Conservation Easements in the Madrean Archipelago: Landscape-Scale Strategy or Random Acts of Conservation?
AuthorRawoot, Damian Nabil
AdvisorMcClaran, Mitchel P.
MetadataShow full item record
PublisherThe University of Arizona.
RightsCopyright © is held by the author. Digital access to this material is made possible by the University Libraries, University of Arizona. Further transmission, reproduction or presentation (such as public display or performance) of protected items is prohibited except with permission of the author.
AbstractIn mixed-jurisdiction landscapes of the Intermountain West, unprotected wildlands in private and State Trust ownership buffer protected areas, support ecosystem and watershed processes, and maintain landscape connectivity, while their subdivision and development, results in losses of habitat and biodiversity, fragmentation, and isolation of neighboring protected areas. In recent decades, conservation easements (CEs) have emerged as the primary tool for protecting private lands, but as private agreements, there is no explicit expectation that land protected provides these conservation values. With this dependence on CEs, identifying their conservation outcomes is critical to understanding their role in landscape-scale conservation efforts. Focusing on the Madrean Archipelago in Arizona and New Mexico, I conducted a mixed methods study assessing the spatial pattern of existing CEs relative to grasslands, riparian areas, and distance from protected areas, and completed stakeholder interviews to identify any process underlying these spatial patterns. Results show that more than 10% of private wildlands in the region are in CEs. They exhibited a strong affinity towards grasslands (almost 20% of private grassland area is in CEs) and protected areas (more than 80% of CEs lie within 1 km of a protected area) but tend to avoid riparian areas. Interviews revealed a moderate level of consistency between the spatial patterns identified and stakeholder objectives. These results suggest that CEs in the Madrean Archipelago do support landscape-scale conservation outcomes, in part because stakeholders engaged in establishing them are prioritizing resources and values with landscape-scale significance. They also affirm the need for more access to spatial data on CEs to better integrate them into regional conservation planning efforts.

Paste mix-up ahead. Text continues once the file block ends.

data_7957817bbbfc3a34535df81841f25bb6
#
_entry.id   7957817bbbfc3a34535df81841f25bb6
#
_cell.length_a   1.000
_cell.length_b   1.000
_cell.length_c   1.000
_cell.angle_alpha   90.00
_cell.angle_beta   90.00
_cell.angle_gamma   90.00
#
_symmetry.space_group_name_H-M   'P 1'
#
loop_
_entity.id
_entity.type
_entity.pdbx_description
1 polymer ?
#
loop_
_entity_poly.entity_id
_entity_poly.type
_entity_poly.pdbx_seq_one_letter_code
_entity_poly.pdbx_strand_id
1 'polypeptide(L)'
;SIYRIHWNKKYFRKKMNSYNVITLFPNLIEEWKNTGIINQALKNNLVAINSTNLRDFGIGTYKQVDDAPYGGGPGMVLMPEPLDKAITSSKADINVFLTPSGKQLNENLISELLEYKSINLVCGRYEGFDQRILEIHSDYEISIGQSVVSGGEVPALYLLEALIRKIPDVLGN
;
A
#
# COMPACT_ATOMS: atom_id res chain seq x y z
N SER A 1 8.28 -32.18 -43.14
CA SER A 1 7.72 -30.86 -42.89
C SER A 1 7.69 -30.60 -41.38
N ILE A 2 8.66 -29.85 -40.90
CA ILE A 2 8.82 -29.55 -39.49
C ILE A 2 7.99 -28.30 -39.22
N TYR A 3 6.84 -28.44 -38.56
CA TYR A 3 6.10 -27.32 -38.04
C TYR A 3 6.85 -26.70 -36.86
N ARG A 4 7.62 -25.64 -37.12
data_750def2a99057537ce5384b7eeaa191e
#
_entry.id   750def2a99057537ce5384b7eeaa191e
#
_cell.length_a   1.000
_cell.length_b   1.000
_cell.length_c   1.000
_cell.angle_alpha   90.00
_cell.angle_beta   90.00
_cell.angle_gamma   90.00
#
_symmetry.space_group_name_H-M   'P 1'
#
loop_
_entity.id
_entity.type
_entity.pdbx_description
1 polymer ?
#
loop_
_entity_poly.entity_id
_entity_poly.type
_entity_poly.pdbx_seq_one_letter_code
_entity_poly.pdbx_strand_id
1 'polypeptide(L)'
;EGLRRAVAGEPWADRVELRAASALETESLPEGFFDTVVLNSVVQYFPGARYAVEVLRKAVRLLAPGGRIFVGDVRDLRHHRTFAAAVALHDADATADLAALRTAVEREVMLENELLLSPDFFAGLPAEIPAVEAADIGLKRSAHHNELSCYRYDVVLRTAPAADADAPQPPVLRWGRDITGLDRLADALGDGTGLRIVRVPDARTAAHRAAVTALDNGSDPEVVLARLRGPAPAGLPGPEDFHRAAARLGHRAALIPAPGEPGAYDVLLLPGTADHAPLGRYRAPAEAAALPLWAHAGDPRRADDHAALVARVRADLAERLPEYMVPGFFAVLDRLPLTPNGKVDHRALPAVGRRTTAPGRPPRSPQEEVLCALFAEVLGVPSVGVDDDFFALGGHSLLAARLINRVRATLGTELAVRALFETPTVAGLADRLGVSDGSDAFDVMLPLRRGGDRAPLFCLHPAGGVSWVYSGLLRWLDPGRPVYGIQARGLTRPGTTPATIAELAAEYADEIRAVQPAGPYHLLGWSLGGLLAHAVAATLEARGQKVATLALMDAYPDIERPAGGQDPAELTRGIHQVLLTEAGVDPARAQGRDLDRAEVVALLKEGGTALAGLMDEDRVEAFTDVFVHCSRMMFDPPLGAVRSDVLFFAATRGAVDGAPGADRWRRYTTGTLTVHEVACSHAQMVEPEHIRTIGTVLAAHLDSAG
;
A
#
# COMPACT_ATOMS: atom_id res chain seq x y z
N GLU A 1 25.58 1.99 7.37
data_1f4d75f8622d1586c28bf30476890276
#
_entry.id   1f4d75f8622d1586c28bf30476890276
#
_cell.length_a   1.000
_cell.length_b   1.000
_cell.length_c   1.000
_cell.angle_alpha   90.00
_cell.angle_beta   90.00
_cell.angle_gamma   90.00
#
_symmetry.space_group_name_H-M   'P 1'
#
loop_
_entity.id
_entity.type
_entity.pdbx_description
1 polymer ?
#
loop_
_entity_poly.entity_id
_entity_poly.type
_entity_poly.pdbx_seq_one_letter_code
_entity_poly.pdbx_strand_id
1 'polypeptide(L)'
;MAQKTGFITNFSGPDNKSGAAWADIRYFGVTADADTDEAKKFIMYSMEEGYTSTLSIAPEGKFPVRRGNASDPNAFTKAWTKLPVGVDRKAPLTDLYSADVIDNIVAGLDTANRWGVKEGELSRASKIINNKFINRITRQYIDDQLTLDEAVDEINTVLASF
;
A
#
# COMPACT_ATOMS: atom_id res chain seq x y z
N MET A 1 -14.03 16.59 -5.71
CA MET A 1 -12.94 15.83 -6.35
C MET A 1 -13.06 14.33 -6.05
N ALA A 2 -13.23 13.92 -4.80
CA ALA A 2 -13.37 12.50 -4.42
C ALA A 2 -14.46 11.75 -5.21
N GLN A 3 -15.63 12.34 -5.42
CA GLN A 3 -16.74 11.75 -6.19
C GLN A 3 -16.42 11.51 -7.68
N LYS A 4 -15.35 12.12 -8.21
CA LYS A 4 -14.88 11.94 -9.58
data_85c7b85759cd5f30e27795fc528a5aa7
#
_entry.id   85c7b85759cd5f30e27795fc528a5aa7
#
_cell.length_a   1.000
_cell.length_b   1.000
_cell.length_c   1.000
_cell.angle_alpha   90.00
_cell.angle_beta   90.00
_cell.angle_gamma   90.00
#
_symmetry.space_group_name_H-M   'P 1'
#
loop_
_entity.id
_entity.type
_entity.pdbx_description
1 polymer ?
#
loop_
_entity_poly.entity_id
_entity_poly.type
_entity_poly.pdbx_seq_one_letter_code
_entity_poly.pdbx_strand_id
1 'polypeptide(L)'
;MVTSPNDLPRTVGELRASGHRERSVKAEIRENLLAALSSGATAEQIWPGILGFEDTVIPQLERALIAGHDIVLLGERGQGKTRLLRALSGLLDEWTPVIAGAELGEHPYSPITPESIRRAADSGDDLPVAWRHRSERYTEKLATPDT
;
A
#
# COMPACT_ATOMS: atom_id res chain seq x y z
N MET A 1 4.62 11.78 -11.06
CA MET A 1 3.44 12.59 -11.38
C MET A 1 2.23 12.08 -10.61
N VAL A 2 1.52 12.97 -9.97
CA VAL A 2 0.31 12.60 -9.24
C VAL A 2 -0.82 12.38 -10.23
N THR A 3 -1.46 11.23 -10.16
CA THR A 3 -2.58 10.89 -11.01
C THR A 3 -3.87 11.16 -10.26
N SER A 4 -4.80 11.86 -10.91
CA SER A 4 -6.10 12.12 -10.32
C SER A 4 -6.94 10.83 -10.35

Degree ProgramGraduate College